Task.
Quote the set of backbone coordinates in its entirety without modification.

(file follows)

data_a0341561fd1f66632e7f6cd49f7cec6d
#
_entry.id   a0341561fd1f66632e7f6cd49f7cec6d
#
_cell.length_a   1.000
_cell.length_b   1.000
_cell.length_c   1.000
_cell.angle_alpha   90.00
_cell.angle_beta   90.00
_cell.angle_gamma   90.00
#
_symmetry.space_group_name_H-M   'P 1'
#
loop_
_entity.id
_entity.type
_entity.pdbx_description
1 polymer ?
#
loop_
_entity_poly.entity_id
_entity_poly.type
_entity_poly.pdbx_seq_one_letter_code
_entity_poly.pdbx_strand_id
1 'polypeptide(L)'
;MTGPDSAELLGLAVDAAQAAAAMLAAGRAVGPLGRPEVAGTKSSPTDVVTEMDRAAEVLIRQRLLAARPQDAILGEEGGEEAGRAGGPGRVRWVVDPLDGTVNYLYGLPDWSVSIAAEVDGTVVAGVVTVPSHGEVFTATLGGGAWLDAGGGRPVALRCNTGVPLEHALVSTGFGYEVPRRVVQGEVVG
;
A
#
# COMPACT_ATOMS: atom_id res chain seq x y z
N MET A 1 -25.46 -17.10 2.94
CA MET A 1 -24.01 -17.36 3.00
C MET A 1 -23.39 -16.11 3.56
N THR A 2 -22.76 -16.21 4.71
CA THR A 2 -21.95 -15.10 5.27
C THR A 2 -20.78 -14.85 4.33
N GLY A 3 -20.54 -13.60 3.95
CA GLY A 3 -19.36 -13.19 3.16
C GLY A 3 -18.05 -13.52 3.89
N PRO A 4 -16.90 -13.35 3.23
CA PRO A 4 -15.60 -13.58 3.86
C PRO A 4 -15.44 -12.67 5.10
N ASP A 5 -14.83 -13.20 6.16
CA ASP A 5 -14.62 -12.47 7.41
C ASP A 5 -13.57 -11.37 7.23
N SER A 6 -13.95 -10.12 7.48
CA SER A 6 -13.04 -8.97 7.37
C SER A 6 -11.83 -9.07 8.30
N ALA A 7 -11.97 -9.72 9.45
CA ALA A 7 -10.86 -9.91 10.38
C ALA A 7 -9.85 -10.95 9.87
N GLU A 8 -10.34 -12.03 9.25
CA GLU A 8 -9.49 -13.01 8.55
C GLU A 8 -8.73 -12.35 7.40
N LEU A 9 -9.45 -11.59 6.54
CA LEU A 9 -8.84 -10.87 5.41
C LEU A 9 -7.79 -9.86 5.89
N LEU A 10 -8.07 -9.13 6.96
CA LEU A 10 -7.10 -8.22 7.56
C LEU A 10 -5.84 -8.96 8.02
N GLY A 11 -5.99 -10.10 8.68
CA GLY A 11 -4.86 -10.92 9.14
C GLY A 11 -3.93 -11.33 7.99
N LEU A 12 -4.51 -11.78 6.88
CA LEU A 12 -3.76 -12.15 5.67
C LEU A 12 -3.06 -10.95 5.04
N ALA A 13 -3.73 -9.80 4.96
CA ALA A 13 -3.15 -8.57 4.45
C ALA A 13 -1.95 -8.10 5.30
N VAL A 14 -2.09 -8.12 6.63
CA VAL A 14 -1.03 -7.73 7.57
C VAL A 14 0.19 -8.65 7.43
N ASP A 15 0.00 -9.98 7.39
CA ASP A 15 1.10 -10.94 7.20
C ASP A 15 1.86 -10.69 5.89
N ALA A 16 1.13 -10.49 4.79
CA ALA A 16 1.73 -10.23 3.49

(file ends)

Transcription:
data_a0341561fd1f66632e7f6cd49f7cec6d
#
_entry.id   a0341561fd1f66632e7f6cd49f7cec6d
#
_cell.length_a   1.000
_cell.length_b   1.000
_cell.length_c   1.000
_cell.angle_alpha   90.00
_cell.angle_beta   90.00
_cell.angle_gamma   90.00
#
_symmetry.space_group_name_H-M   'P 1'
#
loop_
_entity.id
_entity.type
_entity.pdbx_description
1 polymer ?
#
loop_
_entity_poly.entity_id
_entity_poly.type
_entity_poly.pdbx_seq_one_letter_code
_entity_poly.pdbx_strand_id
1 'polypeptide(L)'
;MTGPDSAELLGLAVDAAQAAAAMLAAGRAVGPLGRPEVAGTKSSPTDVVTEMDRAAEVLIRQRLLAARPQDAILGEEGGEEAGRAGGPGRVRWVVDPLDGTVNYLYGLPDWSVSIAAEVDGTVVAGVVTVPSHGEVFTATLGGGAWLDAGGGRPVALRCNTGVPLEHALVSTGFGYEVPRRVVQGEVVG
;
A
#
# COMPACT_ATOMS: atom_id res chain seq x y z
N MET A 1 -25.46 -17.10 2.94
CA MET A 1 -24.01 -17.36 3.00
C MET A 1 -23.39 -16.11 3.56
N THR A 2 -22.76 -16.21 4.71
CA THR A 2 -21.95 -15.10 5.27
C THR A 2 -20.78 -14.85 4.33
N GLY A 3 -20.54 -13.60 3.95
CA GLY A 3 -19.36 -13.19 3.16
C GLY A 3 -18.05 -13.52 3.89
N PRO A 4 -16.90 -13.35 3.23
CA PRO A 4 -15.60 -13.58 3.86
C PRO A 4 -15.44 -12.67 5.10
N ASP A 5 -14.83 -13.20 6.16
CA ASP A 5 -14.62 -12.47 7.41
C ASP A 5 -13.57 -11.37 7.23
N SER A 6 -13.95 -10.12 7.48
CA SER A 6 -13.04 -8.97 7.37
C SER A 6 -11.83 -9.07 8.30
N ALA A 7 -11.97 -9.72 9.45
CA ALA A 7 -10.86 -9.91 10.38
C ALA A 7 -9.85 -10.95 9.87
N GLU A 8 -10.34 -12.03 9.25
CA GLU A 8 -9.49 -13.01 8.55
C GLU A 8 -8.73 -12.35 7.40
N LEU A 9 -9.45 -11.59 6.54
CA LEU A 9 -8.84 -10.87 5.41
C LEU A 9 -7.79 -9.86 5.89
N LEU A 10 -8.07 -9.13 6.96
CA LEU A 10 -7.10 -8.22 7.56
C LEU A 10 -5.84 -8.96 8.02
N GLY A 11 -5.99 -10.10 8.68
CA GLY A 11 -4.86 -10.92 9.14
C GLY A 11 -3.93 -11.33 7.99
N LEU A 12 -4.51 -11.78 6.88
CA LEU A 12 -3.76 -12.15 5.67
C LEU A 12 -3.06 -10.95 5.04
N ALA A 13 -3.73 -9.80 4.96
CA ALA A 13 -3.15 -8.57 4.45
C ALA A 13 -1.95 -8.10 5.30
N VAL A 14 -2.09 -8.12 6.63
CA VAL A 14 -1.03 -7.73 7.57
C VAL A 14 0.19 -8.65 7.43
N ASP A 15 0.00 -9.98 7.39
CA ASP A 15 1.10 -10.94 7.20
C ASP A 15 1.86 -10.69 5.89
N ALA A 16 1.13 -10.49 4.79
CA ALA A 16 1.73 -10.23 3.49